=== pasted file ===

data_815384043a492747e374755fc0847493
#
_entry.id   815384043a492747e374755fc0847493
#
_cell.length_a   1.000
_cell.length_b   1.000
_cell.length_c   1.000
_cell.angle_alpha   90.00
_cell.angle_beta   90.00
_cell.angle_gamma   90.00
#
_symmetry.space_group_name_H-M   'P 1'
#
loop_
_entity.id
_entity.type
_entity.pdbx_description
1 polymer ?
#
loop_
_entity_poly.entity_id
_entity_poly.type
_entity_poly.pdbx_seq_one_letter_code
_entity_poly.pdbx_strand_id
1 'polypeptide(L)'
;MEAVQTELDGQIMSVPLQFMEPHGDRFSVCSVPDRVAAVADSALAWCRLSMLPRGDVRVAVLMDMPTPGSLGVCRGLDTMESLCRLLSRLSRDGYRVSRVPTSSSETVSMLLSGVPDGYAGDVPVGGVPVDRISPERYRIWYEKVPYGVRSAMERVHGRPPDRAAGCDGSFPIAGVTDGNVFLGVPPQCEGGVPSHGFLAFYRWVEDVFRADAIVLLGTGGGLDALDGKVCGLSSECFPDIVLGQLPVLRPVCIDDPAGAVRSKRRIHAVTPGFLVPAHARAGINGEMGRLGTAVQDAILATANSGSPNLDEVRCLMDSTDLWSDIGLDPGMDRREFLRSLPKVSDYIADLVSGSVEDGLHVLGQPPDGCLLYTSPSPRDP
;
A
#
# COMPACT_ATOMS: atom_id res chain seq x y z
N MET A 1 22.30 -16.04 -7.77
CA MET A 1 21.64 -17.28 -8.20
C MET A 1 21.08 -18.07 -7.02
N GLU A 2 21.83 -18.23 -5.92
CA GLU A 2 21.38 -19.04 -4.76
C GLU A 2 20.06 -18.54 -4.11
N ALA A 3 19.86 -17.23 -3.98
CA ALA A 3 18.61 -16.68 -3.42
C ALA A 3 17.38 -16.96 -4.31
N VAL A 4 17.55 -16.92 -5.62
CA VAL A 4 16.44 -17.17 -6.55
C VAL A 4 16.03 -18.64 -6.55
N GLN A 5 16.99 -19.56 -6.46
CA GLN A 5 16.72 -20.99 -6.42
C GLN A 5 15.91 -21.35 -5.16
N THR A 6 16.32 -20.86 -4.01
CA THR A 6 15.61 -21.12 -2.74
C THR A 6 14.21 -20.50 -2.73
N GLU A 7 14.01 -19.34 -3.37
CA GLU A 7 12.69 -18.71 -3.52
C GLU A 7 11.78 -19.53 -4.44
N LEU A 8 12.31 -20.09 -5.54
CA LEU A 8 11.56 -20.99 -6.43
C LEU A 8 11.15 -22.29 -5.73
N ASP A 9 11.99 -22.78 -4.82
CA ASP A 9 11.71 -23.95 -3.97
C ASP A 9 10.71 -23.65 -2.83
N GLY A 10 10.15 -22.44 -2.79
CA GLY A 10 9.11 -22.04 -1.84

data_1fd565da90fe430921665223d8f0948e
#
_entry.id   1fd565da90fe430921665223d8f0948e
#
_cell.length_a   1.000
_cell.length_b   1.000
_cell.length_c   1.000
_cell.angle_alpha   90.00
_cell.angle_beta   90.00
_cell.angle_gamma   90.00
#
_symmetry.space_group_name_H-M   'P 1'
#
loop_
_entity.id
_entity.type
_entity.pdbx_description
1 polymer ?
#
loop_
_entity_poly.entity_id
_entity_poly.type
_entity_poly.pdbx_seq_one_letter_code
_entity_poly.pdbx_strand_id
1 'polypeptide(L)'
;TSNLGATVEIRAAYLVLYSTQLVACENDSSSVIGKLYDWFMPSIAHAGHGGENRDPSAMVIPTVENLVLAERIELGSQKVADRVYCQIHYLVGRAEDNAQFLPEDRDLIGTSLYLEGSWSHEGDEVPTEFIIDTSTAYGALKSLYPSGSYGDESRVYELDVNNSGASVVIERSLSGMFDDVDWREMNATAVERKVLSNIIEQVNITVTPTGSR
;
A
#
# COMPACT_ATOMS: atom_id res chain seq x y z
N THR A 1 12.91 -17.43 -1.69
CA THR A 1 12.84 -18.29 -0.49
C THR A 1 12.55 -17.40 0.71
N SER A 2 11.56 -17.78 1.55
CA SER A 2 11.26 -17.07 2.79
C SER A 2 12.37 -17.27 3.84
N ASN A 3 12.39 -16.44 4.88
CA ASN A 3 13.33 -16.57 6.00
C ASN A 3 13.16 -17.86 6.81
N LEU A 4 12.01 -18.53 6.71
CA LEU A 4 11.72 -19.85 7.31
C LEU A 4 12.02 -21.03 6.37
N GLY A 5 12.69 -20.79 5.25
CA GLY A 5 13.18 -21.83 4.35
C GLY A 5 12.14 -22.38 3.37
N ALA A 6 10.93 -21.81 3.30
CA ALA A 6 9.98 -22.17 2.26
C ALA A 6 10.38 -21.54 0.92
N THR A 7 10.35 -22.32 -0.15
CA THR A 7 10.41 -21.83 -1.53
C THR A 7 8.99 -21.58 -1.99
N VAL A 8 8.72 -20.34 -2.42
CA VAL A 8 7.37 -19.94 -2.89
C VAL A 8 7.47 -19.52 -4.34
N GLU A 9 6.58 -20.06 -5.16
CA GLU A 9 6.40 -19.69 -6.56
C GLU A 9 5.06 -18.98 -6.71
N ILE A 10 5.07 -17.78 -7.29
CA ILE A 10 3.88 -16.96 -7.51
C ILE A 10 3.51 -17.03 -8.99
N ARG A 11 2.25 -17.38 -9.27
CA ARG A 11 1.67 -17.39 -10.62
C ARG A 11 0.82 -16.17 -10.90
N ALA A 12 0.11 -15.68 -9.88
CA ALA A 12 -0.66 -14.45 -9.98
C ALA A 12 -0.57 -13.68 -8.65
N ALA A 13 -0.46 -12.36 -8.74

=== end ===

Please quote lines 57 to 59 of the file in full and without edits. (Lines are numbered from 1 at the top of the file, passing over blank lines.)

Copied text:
C ASP A 9 10.71 -23.65 -2.83
N GLY A 10 10.15 -22.44 -2.79
CA GLY A 10 9.11 -22.04 -1.84